Garrison invited the staff to describe some of their feelings in the wake of the attacks. People spoke of anger, sadness, grief and confusion. One spoke of the hypocrisy evident in those who turn to God in crisis but ignore him when things are going well. Others described feelings of fear and uncertainty but also of gratitude and hope.

After a time of prayer, Garrison read Psalm 46:1: “God is our refuge and strength, a very present help in trouble,” and worshipers concluded by singing “A Mighty Fortress Is Our God.”

Two more national prayer vigils have been scheduled:

— On Saturday afternoon, Sept. 15, a number of evangelical leaders will lead a satellite-linked “America Prays” vigil.

“Prayer of Jabez” author Bruce Wilkinson of Atlanta will be joined in the prayer gathering by Franklin Graham of Samaritan’s Purse, James and Shirley Dobson of Focus on the Family and author/pastor Max Lucado. The Atlanta-based INJOY ministry led by John Maxwell is hosting the outreach.

The prayer vigil is scheduled for 4-5:30 p.m. (EDT/MDT) and 3-4:30 p.m. (CDT/PDT).

More than 115,000 people in an estimated 1,000 churches in all 50 states are expected to participate, organizers said.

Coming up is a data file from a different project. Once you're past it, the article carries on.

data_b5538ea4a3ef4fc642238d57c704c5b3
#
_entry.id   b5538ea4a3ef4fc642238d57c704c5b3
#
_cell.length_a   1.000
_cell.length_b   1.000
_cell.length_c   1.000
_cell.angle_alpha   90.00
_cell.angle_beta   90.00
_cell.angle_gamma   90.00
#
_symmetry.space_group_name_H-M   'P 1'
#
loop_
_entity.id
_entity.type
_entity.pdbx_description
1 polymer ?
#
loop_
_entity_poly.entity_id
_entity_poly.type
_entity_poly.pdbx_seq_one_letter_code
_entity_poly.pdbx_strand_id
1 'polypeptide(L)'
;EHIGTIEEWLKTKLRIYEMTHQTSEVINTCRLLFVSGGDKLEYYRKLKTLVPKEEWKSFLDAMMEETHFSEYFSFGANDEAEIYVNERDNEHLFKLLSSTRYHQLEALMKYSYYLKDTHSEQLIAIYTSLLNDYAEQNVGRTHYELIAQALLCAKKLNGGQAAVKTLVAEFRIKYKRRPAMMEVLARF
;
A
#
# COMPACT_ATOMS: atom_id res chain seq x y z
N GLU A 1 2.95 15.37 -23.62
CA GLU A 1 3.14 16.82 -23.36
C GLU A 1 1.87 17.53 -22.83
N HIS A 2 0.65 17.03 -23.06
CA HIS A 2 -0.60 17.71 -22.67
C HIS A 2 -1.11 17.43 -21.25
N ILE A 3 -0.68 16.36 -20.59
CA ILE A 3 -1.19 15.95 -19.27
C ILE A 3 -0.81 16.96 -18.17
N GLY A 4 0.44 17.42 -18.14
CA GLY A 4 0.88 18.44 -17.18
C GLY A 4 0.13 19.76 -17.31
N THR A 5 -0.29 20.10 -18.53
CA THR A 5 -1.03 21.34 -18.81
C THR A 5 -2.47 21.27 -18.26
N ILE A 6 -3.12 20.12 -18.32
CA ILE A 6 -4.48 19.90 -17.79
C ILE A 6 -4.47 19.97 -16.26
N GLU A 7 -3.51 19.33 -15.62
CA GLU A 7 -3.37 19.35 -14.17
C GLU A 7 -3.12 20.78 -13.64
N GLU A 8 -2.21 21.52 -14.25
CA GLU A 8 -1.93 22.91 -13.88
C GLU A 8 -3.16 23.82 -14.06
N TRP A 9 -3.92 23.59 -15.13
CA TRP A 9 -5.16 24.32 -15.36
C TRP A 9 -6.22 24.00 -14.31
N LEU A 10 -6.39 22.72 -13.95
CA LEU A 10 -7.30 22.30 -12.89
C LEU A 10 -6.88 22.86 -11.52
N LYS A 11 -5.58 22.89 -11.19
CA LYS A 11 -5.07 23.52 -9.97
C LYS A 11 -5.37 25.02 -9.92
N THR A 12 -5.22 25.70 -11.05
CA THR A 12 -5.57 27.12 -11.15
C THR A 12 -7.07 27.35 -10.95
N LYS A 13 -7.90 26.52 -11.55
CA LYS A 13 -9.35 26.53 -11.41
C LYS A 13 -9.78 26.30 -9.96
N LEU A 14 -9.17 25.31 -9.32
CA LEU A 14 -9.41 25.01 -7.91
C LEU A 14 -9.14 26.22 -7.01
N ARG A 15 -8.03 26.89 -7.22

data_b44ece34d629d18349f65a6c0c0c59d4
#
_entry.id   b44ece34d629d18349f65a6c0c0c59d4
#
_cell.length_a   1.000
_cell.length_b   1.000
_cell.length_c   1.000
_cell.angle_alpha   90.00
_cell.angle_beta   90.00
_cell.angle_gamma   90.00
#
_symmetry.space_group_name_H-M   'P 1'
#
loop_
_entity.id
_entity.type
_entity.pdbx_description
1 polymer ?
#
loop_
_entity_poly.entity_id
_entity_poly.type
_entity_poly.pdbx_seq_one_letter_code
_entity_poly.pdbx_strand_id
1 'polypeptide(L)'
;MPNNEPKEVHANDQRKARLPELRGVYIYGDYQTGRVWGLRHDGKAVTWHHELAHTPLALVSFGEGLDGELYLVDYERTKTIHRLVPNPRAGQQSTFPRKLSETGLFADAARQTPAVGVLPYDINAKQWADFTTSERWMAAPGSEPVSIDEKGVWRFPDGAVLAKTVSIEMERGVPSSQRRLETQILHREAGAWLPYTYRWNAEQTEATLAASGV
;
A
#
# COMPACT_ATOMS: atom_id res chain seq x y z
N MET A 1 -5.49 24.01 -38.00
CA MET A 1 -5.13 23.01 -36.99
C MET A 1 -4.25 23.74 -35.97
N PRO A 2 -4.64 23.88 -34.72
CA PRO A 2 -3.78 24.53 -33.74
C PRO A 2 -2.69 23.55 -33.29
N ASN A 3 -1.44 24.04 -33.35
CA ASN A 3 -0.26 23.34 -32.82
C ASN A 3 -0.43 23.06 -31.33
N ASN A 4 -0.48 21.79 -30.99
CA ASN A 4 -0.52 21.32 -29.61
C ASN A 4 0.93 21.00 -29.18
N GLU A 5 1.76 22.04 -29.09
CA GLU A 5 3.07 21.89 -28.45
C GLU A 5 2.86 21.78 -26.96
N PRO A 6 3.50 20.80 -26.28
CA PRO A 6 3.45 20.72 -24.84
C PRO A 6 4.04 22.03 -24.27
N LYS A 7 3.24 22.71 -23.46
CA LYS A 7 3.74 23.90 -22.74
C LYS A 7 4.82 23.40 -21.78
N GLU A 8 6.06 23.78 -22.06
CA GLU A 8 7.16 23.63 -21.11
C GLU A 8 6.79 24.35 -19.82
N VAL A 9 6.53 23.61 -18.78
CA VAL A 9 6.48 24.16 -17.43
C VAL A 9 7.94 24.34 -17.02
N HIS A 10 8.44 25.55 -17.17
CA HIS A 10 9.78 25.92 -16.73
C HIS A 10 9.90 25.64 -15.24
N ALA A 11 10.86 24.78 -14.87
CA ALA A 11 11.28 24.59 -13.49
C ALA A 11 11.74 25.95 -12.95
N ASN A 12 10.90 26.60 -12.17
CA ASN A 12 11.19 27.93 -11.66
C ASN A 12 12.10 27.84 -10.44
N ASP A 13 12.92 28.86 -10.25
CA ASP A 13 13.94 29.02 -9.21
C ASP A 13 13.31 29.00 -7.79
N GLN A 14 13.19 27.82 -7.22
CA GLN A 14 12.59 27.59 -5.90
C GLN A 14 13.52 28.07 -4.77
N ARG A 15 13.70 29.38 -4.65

INJOY will be broadcasting from a church in either Lawrenceville, Ga., or Lake Charles, La., depending on travel conditions.

— The National Association of Evangelicals, the National Prayer Committee, National Day of Prayer and Mission America Coalition have joined in a call for a “National Day of Mourning and Prayer” on Sunday, Sept. 16.

The groups are sponsoring a full-page advertisement in USA Today on Friday, Sept. 14, calling for the national effort.

The National Association of Evangelicals encompasses 51 member denominations and 43,000 churches.

On the Internet, the White House proclamation can be viewed at https://www.whitehouse.gov/news/.

For an updated list of churches in the America Prays vigil or to register to receive the downlink, see the website at www.INJOY.com/AmericaPrays.

Media information about the prayer vigil can be obtained by contacting Rob Forrester or Jennifer Sheran at (770) 813-0000 or by cell phone at (770) 757-5031 or by visiting www.DeMossNewsPond.com.
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Lee Weeks, Dwayne Hastings, Ken Walker, Shannon Baker, John Loudat & Tony Cartledge contributed to this article.